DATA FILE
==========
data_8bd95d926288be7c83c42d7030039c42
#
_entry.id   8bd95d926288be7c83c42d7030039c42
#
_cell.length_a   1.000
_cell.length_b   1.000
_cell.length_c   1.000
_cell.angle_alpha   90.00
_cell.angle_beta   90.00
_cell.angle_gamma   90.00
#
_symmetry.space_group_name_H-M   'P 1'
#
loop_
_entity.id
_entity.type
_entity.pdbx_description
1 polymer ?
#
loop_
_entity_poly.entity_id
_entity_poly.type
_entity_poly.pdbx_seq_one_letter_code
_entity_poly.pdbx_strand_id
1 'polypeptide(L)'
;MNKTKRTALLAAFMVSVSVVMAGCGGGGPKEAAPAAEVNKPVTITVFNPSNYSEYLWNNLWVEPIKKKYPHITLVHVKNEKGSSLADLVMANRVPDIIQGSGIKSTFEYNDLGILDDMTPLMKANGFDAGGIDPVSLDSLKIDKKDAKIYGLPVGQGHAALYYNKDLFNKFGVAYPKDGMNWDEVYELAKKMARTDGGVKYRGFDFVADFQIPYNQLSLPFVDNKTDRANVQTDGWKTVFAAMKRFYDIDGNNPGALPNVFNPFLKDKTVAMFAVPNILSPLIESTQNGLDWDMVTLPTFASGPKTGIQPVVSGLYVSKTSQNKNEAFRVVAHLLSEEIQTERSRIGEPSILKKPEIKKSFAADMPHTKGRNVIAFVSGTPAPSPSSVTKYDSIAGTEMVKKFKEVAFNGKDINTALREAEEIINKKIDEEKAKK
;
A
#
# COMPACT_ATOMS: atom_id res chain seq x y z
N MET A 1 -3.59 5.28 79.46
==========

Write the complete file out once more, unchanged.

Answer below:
data_8bd95d926288be7c83c42d7030039c42
#
_entry.id   8bd95d926288be7c83c42d7030039c42
#
_cell.length_a   1.000
_cell.length_b   1.000
_cell.length_c   1.000
_cell.angle_alpha   90.00
_cell.angle_beta   90.00
_cell.angle_gamma   90.00
#
_symmetry.space_group_name_H-M   'P 1'
#
loop_
_entity.id
_entity.type
_entity.pdbx_description
1 polymer ?
#
loop_
_entity_poly.entity_id
_entity_poly.type
_entity_poly.pdbx_seq_one_letter_code
_entity_poly.pdbx_strand_id
1 'polypeptide(L)'
;MNKTKRTALLAAFMVSVSVVMAGCGGGGPKEAAPAAEVNKPVTITVFNPSNYSEYLWNNLWVEPIKKKYPHITLVHVKNEKGSSLADLVMANRVPDIIQGSGIKSTFEYNDLGILDDMTPLMKANGFDAGGIDPVSLDSLKIDKKDAKIYGLPVGQGHAALYYNKDLFNKFGVAYPKDGMNWDEVYELAKKMARTDGGVKYRGFDFVADFQIPYNQLSLPFVDNKTDRANVQTDGWKTVFAAMKRFYDIDGNNPGALPNVFNPFLKDKTVAMFAVPNILSPLIESTQNGLDWDMVTLPTFASGPKTGIQPVVSGLYVSKTSQNKNEAFRVVAHLLSEEIQTERSRIGEPSILKKPEIKKSFAADMPHTKGRNVIAFVSGTPAPSPSSVTKYDSIAGTEMVKKFKEVAFNGKDINTALREAEEIINKKIDEEKAKK
;
A
#
# COMPACT_ATOMS: atom_id res chain seq x y z
N MET A 1 -3.59 5.28 79.46